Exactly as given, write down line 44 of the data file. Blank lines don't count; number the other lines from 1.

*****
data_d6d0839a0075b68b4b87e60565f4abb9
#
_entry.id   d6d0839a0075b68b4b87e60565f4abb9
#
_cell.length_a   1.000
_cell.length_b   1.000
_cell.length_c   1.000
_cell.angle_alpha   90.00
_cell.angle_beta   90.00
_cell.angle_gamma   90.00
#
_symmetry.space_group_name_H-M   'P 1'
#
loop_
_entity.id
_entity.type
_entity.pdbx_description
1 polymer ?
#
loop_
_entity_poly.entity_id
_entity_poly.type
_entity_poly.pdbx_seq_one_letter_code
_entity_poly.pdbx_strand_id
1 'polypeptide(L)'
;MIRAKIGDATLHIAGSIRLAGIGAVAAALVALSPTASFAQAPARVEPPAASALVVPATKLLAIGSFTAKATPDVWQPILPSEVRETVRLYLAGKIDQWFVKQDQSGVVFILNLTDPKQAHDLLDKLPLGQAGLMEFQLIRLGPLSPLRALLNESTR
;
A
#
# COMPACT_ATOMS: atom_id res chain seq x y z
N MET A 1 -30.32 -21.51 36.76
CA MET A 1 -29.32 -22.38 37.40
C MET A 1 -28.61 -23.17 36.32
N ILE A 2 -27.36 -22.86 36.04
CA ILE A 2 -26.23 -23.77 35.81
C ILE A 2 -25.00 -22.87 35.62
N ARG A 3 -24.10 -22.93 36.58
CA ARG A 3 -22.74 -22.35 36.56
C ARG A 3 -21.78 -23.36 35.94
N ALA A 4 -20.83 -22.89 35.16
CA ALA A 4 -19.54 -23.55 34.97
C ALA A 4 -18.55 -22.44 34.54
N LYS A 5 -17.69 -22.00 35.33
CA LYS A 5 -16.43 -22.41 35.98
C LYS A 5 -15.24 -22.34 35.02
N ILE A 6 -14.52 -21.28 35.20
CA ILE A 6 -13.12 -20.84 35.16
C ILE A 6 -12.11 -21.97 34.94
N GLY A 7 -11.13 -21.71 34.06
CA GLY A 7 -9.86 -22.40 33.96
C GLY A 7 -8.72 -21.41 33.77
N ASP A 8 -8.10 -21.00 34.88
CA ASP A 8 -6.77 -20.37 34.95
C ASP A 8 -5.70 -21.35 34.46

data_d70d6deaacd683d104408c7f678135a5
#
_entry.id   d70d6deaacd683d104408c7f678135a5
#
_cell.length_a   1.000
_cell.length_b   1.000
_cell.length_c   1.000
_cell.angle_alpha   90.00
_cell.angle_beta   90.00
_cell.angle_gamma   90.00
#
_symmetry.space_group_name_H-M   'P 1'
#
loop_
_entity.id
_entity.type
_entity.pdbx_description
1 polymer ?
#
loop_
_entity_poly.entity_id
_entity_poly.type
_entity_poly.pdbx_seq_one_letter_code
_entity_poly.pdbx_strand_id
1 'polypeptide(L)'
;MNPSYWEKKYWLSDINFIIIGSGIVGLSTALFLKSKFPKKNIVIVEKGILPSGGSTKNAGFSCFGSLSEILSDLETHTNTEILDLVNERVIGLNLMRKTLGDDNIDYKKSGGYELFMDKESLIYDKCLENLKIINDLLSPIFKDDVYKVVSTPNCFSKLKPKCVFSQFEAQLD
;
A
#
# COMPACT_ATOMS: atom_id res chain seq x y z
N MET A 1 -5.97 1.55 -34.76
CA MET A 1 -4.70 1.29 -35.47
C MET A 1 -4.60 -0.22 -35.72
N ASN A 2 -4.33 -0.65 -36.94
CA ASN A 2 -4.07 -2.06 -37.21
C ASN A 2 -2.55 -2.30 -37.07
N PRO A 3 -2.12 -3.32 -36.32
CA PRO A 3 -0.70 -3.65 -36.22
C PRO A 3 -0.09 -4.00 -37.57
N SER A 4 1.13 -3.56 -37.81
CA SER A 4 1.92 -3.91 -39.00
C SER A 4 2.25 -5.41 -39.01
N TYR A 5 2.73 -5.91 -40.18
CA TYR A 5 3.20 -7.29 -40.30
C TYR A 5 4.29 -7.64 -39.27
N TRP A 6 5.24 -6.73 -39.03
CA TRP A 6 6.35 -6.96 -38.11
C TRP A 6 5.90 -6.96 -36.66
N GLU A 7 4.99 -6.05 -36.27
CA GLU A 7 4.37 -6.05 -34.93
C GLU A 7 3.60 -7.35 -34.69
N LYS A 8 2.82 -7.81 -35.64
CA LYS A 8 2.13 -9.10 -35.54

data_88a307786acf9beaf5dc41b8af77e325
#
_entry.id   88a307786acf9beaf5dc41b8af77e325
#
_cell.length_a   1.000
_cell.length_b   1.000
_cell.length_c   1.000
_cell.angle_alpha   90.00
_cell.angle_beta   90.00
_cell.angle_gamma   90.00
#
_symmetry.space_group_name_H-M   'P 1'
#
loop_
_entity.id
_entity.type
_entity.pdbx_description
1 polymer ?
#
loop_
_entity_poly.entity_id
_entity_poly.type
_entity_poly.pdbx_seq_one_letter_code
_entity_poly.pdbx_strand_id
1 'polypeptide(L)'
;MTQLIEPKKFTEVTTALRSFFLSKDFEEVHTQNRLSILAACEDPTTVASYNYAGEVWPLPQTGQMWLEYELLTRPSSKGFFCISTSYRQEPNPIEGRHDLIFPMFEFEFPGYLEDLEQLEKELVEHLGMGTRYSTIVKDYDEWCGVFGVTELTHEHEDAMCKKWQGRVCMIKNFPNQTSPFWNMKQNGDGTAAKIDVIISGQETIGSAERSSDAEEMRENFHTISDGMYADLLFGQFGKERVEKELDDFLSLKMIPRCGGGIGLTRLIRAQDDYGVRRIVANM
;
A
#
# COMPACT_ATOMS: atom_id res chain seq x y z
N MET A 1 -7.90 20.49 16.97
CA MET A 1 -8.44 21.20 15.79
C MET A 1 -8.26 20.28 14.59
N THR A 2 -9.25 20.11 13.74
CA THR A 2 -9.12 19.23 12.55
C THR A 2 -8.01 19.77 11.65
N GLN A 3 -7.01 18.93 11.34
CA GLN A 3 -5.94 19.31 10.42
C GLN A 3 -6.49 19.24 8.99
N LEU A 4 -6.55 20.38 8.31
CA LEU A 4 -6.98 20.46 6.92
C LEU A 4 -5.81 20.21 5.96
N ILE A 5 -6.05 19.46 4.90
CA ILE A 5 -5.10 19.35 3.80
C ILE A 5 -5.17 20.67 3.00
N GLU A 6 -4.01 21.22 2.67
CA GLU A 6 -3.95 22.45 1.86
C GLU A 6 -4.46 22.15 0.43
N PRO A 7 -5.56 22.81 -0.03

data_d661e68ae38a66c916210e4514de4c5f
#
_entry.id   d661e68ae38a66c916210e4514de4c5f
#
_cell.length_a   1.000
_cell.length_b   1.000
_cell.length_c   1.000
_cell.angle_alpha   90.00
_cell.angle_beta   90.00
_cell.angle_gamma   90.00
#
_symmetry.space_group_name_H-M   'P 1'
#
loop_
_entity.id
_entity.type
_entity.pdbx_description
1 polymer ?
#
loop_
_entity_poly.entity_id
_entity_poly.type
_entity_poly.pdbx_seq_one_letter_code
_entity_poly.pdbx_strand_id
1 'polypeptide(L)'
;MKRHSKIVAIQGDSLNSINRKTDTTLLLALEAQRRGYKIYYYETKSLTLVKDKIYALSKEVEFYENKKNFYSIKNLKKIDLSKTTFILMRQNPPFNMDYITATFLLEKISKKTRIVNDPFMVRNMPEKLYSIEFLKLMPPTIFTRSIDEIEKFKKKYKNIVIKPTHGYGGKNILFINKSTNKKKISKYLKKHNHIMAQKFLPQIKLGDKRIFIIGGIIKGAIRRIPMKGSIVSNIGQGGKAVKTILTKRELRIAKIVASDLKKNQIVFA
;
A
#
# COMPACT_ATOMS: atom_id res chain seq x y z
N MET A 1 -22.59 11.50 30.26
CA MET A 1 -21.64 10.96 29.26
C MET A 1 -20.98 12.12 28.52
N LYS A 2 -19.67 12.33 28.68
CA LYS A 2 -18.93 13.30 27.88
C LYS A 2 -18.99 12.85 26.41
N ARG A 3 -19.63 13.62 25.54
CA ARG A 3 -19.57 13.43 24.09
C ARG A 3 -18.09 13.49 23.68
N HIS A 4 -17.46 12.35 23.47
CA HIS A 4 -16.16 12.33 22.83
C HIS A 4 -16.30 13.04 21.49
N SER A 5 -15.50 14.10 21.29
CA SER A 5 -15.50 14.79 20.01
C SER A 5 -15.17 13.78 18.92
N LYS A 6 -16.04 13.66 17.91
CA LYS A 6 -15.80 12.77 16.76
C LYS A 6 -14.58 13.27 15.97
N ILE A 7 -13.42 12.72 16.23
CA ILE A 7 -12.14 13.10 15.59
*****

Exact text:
CA LYS A 5 -16.43 -22.41 35.98